Published online by Cambridge University Press: 24 August 2017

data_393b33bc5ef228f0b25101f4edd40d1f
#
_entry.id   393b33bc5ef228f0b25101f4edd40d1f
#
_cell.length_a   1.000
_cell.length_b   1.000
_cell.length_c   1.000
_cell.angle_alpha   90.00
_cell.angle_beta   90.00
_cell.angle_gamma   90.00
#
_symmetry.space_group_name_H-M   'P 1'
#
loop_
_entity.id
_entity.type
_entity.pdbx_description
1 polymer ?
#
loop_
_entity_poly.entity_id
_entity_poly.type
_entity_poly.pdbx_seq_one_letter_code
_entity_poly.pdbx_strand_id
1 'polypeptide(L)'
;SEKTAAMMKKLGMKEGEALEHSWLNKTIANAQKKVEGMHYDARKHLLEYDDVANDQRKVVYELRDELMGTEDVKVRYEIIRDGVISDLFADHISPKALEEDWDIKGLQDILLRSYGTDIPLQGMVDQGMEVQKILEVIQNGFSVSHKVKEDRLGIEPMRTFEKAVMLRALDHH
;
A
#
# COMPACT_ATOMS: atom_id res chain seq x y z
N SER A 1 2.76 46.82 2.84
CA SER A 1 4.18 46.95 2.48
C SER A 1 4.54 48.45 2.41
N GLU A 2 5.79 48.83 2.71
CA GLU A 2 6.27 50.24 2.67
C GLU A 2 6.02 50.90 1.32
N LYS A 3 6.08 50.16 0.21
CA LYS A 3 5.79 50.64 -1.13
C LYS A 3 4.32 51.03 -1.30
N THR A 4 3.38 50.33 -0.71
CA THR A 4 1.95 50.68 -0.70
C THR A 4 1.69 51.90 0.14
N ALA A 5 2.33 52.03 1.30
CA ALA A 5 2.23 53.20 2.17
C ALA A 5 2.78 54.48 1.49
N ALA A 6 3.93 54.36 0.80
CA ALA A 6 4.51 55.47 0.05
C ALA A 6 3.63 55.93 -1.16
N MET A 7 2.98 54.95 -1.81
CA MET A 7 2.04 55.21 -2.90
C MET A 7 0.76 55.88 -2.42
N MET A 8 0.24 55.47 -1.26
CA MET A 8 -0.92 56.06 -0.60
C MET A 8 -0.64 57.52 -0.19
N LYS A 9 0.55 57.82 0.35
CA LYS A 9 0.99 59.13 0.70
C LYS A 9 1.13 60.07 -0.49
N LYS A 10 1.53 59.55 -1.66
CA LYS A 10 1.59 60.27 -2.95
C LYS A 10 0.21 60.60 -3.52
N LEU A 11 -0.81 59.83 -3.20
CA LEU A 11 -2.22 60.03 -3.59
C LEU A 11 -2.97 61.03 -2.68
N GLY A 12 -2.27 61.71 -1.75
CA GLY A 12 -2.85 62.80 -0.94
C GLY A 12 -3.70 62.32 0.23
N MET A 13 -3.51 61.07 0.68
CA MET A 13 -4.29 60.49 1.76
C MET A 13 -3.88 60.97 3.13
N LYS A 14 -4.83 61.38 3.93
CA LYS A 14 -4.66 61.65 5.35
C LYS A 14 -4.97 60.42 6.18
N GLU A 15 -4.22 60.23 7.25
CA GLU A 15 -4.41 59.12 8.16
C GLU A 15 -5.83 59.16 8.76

Sperm cryopreservation is a valuable conservation method for endangered fish species. Here we report an easy and efficient cryopreservation method for juvenile whole testis by vitrification and successful sperm production from the vitrified whole testis via in vitro spermatogenesis in the critically endangered cyprinid honmoroko (Gnathopogon caerulescens). Juvenile testis (approximately 10 mm in length and 1 mm in width), consisting predominantly of spermatogonia, were aseptically dissected out and adherent fatty and non-testicular tissues were subsequently removed. Then, the testes were rapidly cooled on a nylon mesh by direct immersion in liquid nitrogen after serial exposures to pretreatment solution (PS), containing 2 M ethylene glycol (EG) and 1 M dimethyl sulfoxide (DMSO), for 20 or 30 min and vitrification solution (VS), containing 3 M EG, 2 M DMSO, and 0.5 M sucrose, for 5, 10, or 20 min. The highest survival rate of testicular cells (84.0%) was obtained from testes vitrified by immersion in PS for 20 min and in VS for 10 min. Spermatogonia were recovered from the vitrified testis by dissociation and cell culture produced many haploid sperm. Fertility and developmental competence were confirmed by in vitro fertilization assays. These results indicate that the vitrification of juvenile whole testis provides a new strategy to preserve the genetic resources of endangered fishes without affecting their reproductive population.